The British children of today – who have rarely heard the chirping of a dial-up connection – have matched middle-aged folks’ tech ability by the age of six, new Ofcom research has claimed.
A report (PDF) produced by Blighty’s communications regulator has sketched a topsy-turvy image of connected Britain, where kids are way more digitally savvy than their decrepit parents.
Adolescents aged 14 and 15 are the most digitally savvy age group in Britain, the report claimed. These results are based on a survey of 2,000 adults and 800 children intended to investigate all the markets Ofcom regulates and “better understand people’s technology literacy”.
Each participant was given a “digital quotient” (DQ) score, which reflects their ability to saddle the bucking bronco that is modern technology. According to the survey, six-year-olds have the same DQ as 45-year-olds, while 60 per cent of people aged 55 or over have a below average DQ.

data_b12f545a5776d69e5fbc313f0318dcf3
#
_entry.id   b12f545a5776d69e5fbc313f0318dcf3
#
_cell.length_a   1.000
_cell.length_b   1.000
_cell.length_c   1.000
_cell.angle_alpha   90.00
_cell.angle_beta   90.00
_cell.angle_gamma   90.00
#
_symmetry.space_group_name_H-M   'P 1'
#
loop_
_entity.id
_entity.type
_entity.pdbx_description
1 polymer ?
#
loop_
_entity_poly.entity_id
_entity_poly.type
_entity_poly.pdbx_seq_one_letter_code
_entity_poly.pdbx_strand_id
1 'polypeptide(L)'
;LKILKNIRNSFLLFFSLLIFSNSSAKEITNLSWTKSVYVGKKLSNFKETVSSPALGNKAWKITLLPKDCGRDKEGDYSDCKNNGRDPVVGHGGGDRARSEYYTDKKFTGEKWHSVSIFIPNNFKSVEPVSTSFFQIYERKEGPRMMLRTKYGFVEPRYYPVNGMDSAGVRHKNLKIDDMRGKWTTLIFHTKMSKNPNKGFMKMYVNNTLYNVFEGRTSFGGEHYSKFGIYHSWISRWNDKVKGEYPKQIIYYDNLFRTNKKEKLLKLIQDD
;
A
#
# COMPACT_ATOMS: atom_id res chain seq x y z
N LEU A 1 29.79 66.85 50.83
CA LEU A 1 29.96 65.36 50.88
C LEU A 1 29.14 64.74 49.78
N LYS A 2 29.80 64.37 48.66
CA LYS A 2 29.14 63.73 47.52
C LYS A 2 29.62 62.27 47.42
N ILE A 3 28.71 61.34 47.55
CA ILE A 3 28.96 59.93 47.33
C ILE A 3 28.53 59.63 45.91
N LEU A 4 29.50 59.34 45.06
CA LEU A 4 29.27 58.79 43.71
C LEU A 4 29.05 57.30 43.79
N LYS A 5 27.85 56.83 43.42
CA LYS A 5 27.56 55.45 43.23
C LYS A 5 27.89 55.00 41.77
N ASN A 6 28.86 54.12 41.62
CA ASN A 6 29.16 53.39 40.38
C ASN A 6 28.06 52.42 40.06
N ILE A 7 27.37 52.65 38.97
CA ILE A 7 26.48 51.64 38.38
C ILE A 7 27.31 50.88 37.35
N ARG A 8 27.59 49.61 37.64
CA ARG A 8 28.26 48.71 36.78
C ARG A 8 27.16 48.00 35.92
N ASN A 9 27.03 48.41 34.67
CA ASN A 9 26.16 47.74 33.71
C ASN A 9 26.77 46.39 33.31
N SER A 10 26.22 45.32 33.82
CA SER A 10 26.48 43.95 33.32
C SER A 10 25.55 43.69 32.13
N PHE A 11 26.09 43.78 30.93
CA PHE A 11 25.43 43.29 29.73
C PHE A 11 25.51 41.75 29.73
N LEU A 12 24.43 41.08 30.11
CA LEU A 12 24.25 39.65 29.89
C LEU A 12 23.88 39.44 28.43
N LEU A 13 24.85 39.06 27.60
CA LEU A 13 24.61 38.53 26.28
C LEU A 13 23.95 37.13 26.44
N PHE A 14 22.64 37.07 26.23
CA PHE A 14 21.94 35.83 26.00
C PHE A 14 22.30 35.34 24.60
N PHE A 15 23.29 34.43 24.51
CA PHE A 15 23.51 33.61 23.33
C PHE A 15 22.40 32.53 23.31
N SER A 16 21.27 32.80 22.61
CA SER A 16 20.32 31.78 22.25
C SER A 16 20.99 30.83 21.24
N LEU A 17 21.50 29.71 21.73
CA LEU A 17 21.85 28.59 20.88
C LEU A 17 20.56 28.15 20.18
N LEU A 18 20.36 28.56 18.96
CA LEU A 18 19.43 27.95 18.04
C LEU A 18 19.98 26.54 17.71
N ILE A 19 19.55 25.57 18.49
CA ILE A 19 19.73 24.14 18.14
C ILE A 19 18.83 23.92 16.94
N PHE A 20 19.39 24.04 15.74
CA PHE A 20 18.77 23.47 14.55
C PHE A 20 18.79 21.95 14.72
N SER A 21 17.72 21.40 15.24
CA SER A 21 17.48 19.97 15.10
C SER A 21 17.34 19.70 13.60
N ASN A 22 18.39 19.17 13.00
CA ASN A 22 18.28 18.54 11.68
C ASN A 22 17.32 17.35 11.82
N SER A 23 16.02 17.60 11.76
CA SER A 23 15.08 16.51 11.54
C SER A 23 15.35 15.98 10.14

“We hit our peak confidence and understanding of digital communications and technology when we are in our mid-teens; this drops gradually up to our late 50s and then falls rapidly from 60 and beyond,” Ofcom said.
The research is contained in the eleventh annual Communications Market report, which also analyses the state of the marketing industry within the TV, radio, telecoms and post sectors.
Other nuggets include the claim that Mr or Mrs Average of Blightyshire spends more time using media or communications each day than they do sleeping, at eight hours 41 minutes compared to eight hours 21 minutes. Young ‘uns aged between 16 and 24 have mastered the art of multitasking, squeezing 14 hours of media use into just nine hours and 8 minutes.
Some 44 per cent of homes contain at least one fondleslab, up from 24 per cent a year ago. This has played a role in introducing the elderly to the internet.
“For years there has been a very stubborn resistance by the over 65s to accessing the internet,” said James Thickett, research director at Ofcom. “In the last three years we have seen that change and we think that’s down to tablets.”
Spend on digital advertising was estimated to be worth £6.3bn in 2013 – a 15.2 per cent improvement on 2012.
Just under 60 per cent of people use a video-streaming service, and just under half said they’d had used a streaming music site in the past year. Hearteningly, more than 84 per cent of those surveyed still owned dusty old paper book.